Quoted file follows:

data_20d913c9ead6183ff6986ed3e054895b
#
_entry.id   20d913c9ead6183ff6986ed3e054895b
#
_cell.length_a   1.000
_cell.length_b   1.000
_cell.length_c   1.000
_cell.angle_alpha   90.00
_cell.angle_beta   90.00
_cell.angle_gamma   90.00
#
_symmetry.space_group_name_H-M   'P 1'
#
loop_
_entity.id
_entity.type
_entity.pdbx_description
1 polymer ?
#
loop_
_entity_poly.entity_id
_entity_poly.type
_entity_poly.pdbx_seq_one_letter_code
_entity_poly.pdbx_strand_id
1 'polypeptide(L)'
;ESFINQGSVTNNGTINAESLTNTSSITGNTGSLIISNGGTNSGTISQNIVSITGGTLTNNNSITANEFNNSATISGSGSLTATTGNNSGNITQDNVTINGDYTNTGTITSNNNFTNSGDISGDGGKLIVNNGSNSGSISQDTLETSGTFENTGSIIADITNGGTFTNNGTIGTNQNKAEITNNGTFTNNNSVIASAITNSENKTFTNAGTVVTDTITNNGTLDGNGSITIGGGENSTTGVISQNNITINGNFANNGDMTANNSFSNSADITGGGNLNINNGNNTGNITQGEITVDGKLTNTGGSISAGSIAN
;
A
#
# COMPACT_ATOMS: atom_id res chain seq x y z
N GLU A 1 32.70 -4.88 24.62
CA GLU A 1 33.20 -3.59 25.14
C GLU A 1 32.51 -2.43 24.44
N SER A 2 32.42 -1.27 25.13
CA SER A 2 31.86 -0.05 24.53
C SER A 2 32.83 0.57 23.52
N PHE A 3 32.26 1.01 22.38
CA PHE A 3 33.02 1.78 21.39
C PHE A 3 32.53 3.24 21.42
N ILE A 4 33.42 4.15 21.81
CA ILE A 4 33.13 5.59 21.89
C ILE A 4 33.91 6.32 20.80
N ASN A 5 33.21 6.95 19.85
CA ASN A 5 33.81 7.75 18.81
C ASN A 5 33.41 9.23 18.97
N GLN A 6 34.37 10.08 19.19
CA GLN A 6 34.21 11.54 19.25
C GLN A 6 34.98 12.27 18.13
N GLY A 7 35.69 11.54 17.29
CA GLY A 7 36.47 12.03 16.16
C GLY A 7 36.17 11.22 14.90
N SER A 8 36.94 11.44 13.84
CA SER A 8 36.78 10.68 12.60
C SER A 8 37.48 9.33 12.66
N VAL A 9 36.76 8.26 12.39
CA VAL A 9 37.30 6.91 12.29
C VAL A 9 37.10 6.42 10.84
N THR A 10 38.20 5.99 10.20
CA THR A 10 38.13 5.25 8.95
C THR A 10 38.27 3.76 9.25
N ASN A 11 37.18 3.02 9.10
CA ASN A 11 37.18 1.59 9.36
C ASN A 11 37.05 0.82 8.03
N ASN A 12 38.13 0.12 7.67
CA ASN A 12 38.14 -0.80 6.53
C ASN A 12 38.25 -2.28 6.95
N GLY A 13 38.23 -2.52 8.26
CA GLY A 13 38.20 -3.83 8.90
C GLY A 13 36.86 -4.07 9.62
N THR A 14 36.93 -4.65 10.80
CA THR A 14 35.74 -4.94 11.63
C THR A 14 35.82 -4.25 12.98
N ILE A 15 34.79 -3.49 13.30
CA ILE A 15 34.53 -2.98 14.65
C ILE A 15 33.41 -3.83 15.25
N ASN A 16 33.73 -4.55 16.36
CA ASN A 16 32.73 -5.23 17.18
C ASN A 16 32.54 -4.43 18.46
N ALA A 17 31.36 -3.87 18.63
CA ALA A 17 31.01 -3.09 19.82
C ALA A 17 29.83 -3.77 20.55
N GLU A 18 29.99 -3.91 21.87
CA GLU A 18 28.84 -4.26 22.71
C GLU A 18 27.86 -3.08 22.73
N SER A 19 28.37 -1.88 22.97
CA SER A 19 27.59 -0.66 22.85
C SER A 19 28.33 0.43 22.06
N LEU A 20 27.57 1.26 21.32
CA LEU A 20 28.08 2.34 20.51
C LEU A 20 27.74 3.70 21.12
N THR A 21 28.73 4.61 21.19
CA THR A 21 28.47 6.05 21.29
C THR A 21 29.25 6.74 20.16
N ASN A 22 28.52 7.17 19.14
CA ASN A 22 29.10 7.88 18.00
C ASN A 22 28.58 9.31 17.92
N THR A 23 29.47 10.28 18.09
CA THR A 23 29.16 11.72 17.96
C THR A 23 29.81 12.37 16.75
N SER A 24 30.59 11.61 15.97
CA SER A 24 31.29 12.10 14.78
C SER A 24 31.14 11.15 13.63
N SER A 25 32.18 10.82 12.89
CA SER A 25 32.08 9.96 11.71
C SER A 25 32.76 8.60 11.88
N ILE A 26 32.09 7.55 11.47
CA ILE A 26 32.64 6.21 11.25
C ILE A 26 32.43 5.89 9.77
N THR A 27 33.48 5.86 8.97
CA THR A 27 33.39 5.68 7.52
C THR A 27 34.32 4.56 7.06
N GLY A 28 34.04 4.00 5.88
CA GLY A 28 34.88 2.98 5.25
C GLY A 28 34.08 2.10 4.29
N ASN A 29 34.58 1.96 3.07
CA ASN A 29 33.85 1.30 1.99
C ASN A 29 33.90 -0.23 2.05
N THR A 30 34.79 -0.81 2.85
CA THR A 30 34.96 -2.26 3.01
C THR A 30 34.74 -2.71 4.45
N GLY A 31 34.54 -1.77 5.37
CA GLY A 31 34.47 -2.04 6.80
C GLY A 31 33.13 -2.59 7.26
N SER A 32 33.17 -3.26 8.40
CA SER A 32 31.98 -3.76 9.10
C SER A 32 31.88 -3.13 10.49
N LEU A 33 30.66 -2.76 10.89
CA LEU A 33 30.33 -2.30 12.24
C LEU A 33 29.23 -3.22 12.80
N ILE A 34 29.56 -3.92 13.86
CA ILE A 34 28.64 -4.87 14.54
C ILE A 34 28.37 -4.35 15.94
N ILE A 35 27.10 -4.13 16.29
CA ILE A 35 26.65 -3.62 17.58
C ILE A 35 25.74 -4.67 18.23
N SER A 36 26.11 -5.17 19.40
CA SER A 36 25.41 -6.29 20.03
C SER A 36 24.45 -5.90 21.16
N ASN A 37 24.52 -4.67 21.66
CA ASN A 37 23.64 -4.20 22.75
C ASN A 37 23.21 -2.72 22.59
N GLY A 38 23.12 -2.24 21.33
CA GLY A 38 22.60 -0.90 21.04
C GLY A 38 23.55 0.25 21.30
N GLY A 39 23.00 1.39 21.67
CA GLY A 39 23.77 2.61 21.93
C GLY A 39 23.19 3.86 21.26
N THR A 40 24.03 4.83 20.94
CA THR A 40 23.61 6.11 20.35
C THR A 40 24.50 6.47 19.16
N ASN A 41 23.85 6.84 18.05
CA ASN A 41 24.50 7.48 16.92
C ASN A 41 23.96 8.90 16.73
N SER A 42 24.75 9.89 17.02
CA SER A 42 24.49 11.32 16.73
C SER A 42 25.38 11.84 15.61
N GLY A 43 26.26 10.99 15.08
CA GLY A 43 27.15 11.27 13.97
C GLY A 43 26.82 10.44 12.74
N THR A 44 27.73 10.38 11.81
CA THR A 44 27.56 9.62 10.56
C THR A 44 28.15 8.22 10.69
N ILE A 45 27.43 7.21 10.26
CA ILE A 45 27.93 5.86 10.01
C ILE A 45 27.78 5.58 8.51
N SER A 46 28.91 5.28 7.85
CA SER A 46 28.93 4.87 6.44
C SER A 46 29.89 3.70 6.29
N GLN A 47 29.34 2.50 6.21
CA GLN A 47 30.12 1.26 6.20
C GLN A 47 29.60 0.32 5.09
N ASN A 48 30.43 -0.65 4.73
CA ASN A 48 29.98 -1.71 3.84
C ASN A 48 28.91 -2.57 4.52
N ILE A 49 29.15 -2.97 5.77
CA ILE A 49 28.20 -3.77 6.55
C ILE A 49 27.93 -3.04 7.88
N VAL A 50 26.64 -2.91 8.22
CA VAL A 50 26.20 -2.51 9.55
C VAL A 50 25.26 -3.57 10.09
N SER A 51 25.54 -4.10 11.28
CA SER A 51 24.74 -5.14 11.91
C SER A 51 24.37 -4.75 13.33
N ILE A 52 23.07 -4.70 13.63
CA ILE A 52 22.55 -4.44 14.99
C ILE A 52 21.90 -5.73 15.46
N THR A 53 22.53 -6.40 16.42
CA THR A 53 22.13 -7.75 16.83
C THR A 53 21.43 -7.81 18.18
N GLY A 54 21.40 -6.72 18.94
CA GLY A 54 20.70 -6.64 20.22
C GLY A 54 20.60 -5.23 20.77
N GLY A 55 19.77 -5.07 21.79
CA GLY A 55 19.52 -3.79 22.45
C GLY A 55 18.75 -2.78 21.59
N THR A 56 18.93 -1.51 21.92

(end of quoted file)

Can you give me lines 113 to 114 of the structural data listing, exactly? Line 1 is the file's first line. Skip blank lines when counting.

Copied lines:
CA GLY A 28 34.88 2.98 5.25
C GLY A 28 34.08 2.10 4.29